Does Adding More RAM to Your Computer Make It Faster?

By: Talon Homer  | 
Adding more RAM will make your programs run smoother, but up to a point any additional RAM has no effect on the performance of your computer. Bloomberg/Getty Images

In a PC, Mac, smart phone or gaming system, one of the most important functions is its random access memory (RAM). This memory sets the upper limit of tasks which the computer can perform at one time. If a computer has only a few gigs of RAM, then installing a few more will make its job easier. However, continuing to add more and more memory to the same processing power will quickly provide diminishing returns.

If you think of your computer as a factory assembly line, then RAM is like the workbench full of parts, ROM (Read Only Memory) is warehouse storage, while the CPU (Central Processing Unit) is the worker tasked with turning the parts into a finished product. RAM, ROM and CPU function as a team, and if one is slow, the whole computer will become slow. A giant workbench is not going to help an exhausted worker, and a fast worker is going to have a rough time if he or she doesn't have an effective amount of space. Similarly, the most cutting-edge CPU on the market will be constantly bogged down if there's a lack of available RAM, and an excess of RAM won't do any good for an aging CPU that can't work through it fast enough.


ROM hardware also has a speed limit at which it can transfer its static memory over to RAM, where the data becomes malleable. For this reason, old fashioned mechanical hard drives are starting to be replaced by SSDs (solid state drives), which can read and write several times faster. However, ROM speed is less likely to be the bottleneck on PC performance.

The CPU loads in the data files at which you want to look, which might total several gigabytes if you are opening many web pages, running apps in the background, or using graphic-intensive programs like video games. A big application can easily take a gigabyte of RAM or more, which can slow your system down significantly if there isn't enough memory. On your machine, at any given time you might have the following applications running:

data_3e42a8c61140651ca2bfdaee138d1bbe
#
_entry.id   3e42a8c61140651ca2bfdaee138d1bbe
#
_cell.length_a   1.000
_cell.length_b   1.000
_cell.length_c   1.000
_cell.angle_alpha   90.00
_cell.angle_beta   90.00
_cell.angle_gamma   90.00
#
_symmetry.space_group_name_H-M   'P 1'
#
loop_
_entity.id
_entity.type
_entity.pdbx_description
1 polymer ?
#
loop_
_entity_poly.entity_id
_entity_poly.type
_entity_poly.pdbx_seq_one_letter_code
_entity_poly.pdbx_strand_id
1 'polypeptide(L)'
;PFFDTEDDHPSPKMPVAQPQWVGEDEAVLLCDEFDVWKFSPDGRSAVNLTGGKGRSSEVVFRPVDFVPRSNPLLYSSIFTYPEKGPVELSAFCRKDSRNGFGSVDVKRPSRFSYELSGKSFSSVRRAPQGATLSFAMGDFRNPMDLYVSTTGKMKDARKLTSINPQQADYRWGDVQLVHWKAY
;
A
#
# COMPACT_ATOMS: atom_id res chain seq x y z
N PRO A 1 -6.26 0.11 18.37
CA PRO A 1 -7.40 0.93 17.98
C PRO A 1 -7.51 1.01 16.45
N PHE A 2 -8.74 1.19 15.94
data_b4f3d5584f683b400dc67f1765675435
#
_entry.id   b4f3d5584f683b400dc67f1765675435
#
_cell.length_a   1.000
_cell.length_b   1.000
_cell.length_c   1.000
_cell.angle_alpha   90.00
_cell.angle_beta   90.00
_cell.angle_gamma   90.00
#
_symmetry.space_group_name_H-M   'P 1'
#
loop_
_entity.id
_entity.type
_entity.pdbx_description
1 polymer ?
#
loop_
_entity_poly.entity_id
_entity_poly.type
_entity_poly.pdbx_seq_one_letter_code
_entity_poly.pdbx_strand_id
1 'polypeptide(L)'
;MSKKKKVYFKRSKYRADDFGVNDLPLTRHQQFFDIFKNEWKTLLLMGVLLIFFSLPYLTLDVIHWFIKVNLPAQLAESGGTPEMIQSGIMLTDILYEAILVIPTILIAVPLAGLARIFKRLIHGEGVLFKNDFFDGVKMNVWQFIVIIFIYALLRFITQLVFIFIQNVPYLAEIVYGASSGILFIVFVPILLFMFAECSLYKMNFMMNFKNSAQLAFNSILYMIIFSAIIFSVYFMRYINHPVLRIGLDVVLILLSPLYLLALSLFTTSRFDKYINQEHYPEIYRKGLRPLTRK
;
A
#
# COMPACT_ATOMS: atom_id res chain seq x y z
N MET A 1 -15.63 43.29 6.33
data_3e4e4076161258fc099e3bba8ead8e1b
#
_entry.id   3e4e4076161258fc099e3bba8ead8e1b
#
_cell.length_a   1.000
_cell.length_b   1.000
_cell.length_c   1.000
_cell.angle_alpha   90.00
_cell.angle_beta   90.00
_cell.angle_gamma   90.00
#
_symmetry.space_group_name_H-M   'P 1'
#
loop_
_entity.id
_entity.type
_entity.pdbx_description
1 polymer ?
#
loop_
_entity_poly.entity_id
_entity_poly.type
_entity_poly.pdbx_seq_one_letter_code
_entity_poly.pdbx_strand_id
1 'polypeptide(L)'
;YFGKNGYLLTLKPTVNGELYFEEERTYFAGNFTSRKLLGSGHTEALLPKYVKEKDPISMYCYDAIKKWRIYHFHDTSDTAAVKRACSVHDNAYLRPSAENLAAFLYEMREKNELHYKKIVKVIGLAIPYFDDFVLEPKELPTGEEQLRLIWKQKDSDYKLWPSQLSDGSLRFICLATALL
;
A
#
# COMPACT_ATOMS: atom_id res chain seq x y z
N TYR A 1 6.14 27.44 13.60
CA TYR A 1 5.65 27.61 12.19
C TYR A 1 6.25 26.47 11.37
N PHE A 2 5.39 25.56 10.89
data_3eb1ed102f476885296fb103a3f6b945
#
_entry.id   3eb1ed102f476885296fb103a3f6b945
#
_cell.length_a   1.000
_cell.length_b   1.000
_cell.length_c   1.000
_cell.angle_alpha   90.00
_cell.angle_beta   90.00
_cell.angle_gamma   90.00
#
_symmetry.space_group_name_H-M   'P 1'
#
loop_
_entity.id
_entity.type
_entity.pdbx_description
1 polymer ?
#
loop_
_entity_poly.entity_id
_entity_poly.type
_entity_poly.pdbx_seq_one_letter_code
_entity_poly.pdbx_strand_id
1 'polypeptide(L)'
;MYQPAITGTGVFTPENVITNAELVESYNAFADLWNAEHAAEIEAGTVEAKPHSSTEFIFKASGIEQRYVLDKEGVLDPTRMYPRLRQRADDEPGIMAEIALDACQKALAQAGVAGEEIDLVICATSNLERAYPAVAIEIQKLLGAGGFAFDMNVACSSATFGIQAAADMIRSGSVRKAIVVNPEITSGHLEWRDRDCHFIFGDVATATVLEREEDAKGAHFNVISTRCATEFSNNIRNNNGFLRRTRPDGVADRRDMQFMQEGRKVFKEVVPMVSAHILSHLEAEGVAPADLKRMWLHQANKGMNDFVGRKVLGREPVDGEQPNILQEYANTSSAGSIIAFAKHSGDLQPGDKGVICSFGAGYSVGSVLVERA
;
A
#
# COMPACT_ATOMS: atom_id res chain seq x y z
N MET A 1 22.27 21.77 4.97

• A web browser
  • A word processor
  • An e-mail program
  • Media editing software
  • Calendar and scheduling software
  • A video conferencing program

­Besides all of those applications, the operating system itself is taking up a good bit of space. Everything together may need more RAM than your machine has.


Tips for Adding RAM

A group of PC memory units. Maximum PC Magazine/Getty Images

Most modern computers come with two or more RAM chip slots, and anywhere from four to 16 GB pre-installed. The factory chips may be enough, depending on the use case. If you find your computer starting to drag, however, there's an easy way to test if more RAM is needed. Open up your operating system's task manager while running your typical programs, and check RAM use under the diagnostic section. If your computer is nearly maxing out its RAM capacity under normal operation, then an upgrade will probably speed things up quite a bit. As far as PC upgrades go, RAM is relatively cheap and simple. The procedure can usually be done with a screwdriver in a matter of minutes. If your computer is using 50 percent or less of RAM capacity under normal use, though, then this upgrade really won't change much. In such a case, you would probably be better off with a new CPU.